With a plethora of electropop tracks on the radio these days, who can blame listeners for categorizing dream-chasing pop stars as forgettable Lady Gaga and Ke$ha wannabes? Not everyone is heading down the Auto-Tune path, though, as UK upstart Shirin — who proudly utilizes electronic elements in her refreshing music — adds solid song-writing skills, a love of soul and a serious business acumen embracing the digital age to her repertoire.
“The Internet is the greatest tool,” Shirin says. “I’ve utilized it to find my fan base online and it’s so important to me to connect with my fans — they’re the best people in the world!” Now, her proclamation may sound like the same thing other popsters have said about their own legion of followers, but Shirin’s “Sweeties” are a dedicated and growing bunch. Without being signed to a label, the 19-year-old has amassed more than 1,100 subscribers to her YouTube channel, where the youngster records herself singing acapella-style renditions of currents and classics (check out her version of Katy Perry’s “E.T.” mixed with t.A.T.u.’s “All the Things She Said”); close to 800 following her on Twitter; and has received almost 5,000 likes on Facebook. That’s no small feat for an independent artist in a flooded musical landscape, and one that was accomplished thanks to the help of her solid core of supporters, who handles everything from PR to her Web page to recording songs.
“So many people have come and gone,” Shirin says. “In the last 18 months, that’s when everyone found their place. It’s incredible to have believers who are giving their time. It takes a lot of people to make a superstar.” That’s a title that Shirin would like to have, introducing her pop-dubstep hybrid and submitting her musical résumé to in consideration for the next big UK star.
A look into the singer’s background and the faith in her from her those who believe becomes crystal clear, as does her potential to achieve her superstardom. At the age of 4, Shirin — whose father is a self-taught drummer and whose mother is a closeted singer — began playing the piano. When she hit 10, she begged her parents to take singing lessons, which she did at the sacrifice of her piano playing. As time went on, she began to write songs and honed her stage presence.
“I was always the one in my family who wanted to perform,” Shirin says. “Everyone else in my family is very private with their music, but I always wanted to talk to people and to be in front of them.” And so she did just that, performing anywhere she could. It was during a trip to the U.S. three years ago that her career-defining encounter with Marcus “Bellringer” Bell took place.
“When I heard her singing, I said, ‘Who is that voice?’” Bell says of Shirin’s “wise beyond her years” vocal abilities and personification of the music. As a music prodigy himself (he met Stevie Wonder at the age of 9 and punched Dizzie Gillespie in the stomach when he was 5 — both stories worthy of their own blog post), Bell was eager to find out.
“Her dad was at the mixing board, so I started talking with him and he keeps saying ‘She’s a great writer.’ Later on, we all met up and I pulled out my iPod, gave her a track and she wrote something on the spot.” That something became their first collaboration, “Insomnia,” which went on to garner exposure on the BBC’s HomeGrown music showcase, as well as spurred interest from UK labels.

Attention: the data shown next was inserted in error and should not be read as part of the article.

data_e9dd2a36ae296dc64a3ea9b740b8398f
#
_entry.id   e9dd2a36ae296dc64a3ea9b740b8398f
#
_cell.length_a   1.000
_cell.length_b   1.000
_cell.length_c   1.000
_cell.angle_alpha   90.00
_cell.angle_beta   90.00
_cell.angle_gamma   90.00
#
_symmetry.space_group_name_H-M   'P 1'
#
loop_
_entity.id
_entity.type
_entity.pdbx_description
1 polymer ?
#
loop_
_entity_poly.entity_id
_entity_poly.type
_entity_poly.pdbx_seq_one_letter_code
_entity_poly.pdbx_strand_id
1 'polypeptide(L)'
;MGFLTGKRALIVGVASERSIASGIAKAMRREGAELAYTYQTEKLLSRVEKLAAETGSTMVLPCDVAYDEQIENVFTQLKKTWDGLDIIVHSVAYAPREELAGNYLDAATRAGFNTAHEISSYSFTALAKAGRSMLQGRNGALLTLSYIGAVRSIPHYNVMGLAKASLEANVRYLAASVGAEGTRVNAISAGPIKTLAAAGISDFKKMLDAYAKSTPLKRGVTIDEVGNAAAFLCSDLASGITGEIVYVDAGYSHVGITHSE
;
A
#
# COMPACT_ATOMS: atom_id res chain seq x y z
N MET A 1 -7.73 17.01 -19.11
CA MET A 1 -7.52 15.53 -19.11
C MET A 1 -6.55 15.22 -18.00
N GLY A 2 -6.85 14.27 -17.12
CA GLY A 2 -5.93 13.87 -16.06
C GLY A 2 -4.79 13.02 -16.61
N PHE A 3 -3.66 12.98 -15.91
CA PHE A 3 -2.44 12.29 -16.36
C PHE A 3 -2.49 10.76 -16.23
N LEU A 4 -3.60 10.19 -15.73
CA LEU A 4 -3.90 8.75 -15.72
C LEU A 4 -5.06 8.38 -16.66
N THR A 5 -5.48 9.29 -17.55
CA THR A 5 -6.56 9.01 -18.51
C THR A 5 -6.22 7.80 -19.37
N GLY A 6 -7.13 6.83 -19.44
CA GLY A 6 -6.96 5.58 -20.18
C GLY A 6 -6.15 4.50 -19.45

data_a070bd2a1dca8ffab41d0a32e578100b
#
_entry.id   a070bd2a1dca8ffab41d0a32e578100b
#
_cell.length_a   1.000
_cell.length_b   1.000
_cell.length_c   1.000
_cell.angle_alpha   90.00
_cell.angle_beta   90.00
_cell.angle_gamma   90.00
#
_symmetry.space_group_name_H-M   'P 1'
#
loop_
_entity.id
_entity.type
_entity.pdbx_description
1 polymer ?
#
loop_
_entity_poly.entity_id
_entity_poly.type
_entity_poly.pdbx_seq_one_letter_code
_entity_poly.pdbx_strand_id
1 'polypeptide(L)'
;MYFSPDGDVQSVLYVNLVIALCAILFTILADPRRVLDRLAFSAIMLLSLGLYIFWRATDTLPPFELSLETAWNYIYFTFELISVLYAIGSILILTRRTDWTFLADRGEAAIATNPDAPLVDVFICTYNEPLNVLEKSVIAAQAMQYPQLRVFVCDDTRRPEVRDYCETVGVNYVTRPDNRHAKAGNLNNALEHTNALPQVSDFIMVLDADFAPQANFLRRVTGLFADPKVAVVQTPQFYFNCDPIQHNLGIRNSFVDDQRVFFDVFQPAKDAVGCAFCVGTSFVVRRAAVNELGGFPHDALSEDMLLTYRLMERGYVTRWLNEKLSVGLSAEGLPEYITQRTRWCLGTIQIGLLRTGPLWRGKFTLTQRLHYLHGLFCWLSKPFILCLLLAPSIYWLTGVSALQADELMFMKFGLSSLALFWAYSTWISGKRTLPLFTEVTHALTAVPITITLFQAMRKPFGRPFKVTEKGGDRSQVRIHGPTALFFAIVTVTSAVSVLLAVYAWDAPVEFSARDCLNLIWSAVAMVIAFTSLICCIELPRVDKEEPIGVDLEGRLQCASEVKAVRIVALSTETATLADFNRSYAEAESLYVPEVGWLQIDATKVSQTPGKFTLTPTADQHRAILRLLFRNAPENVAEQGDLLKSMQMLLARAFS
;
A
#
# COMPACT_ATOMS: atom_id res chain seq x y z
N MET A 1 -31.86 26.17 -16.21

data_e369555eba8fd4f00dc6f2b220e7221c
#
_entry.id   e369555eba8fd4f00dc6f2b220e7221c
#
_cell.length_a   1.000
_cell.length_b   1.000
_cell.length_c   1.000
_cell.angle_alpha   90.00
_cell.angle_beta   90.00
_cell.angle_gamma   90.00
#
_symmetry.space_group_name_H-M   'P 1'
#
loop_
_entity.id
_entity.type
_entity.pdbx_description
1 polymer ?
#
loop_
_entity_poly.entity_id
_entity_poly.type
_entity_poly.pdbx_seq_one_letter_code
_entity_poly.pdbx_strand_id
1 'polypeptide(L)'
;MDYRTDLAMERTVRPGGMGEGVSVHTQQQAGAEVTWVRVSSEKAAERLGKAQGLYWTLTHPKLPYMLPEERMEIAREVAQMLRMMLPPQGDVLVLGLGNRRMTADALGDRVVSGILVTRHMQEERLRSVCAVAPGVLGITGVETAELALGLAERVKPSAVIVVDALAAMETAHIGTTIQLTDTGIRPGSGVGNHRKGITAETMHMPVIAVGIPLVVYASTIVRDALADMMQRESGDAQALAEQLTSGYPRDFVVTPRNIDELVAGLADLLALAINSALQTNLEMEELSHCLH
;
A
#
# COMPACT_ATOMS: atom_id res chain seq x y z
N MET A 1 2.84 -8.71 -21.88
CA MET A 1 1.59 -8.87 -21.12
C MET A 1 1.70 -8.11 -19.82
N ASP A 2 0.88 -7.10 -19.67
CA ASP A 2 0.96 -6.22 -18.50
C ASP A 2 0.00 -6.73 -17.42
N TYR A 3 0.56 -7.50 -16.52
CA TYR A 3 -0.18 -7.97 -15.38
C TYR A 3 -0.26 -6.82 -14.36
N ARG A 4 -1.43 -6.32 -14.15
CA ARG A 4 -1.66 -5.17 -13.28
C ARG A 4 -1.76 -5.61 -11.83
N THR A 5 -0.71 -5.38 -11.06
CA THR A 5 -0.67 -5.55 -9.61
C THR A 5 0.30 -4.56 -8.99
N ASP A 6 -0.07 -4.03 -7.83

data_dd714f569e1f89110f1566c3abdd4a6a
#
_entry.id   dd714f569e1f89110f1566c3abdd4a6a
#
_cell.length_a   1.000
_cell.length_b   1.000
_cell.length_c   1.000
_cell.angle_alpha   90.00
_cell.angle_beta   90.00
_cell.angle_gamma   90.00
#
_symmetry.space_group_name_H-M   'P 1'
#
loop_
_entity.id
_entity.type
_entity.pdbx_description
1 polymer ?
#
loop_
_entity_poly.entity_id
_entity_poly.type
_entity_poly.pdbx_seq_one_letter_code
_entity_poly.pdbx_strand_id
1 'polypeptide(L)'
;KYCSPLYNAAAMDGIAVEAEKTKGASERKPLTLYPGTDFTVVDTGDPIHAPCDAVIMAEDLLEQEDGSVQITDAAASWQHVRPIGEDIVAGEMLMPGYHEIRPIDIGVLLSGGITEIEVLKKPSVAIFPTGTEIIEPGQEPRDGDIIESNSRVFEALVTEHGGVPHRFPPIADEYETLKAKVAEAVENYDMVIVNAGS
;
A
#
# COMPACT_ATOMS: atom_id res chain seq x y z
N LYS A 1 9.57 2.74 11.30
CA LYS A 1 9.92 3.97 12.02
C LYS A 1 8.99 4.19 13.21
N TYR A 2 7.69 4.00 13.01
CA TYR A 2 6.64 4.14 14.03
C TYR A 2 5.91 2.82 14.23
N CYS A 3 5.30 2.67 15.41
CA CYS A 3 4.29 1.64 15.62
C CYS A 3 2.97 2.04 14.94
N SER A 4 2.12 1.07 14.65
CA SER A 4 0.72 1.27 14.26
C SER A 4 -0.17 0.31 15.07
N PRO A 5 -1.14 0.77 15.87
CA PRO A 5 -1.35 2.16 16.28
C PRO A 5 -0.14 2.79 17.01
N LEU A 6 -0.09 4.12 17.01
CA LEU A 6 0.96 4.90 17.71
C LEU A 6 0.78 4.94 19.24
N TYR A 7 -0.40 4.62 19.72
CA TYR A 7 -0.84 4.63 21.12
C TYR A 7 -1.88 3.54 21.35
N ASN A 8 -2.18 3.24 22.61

Since partnering with Bell, Shirin has completed nearly 40 songs for a full-length album or three, but her current focus is her recently released The Afternoon Tea EP. The five-song set is full of tunes that Shirin says she enjoys listening to herself, a big accomplishment, she says, if an artist wants a fan to experience the same feeling. Tea features the poptronica single “Taking You Away,” of which Shirin has produced a high-quality video that’s racking up views on YouTube. Also included is “Posh,” a playful, tongue-in-cheek number that pokes fun at British high society, and “The Other Girl,” an R&B cut about being the other woman and all the drama that comes along with the title. Each uses electronic sounds to enhance the song rather than becoming the focus of it, likely inspired by the dance music Shirin says has been readily available on the airwaves in the UK for years.
She’s also shopping for a label. Superstition won’t allow her to give any clues as to who’s expressed interest, but until a contract is signed, Shirin is taking steps to further showcase her abilities and increase her exposure. She’s currently a semifinalist (and sole remaining female pop singer) in the UK’s Live & Unsigned talent competition, which awards the winner with a grand prize that includes a management deal, PR, tour stops and the chance to play London’s 02 arena.
“At the end of the day, it’s still music. There’s lots of great talent involved and if I don’t win, I’m not bitter,” she says. “It’s been a great experience and I’ve got great footage and experience performing [including this clip of “Upside Down”]. My project is moving forward regardless of what happens.”
What she hopes will happen is a deal with a label that gets her and what she’s about. “I’m like a little lost puppy looking for a home,” she says. “I’m confident it will happen. It’s a difficult time in music right now and it’s important to adapt to the changes and find new ways to make music and to make the investment in it pay off.”
But as business-minded as she is, she’s driven by passion, one that keeps pushing her artistry to the next level and that keeps her focused on getting her music to the masses. “I want longevity,” she says. “I’ve been at this for some years. It’s not about money, it’s about totally doing what you love. I can’t do anything else … this is me.”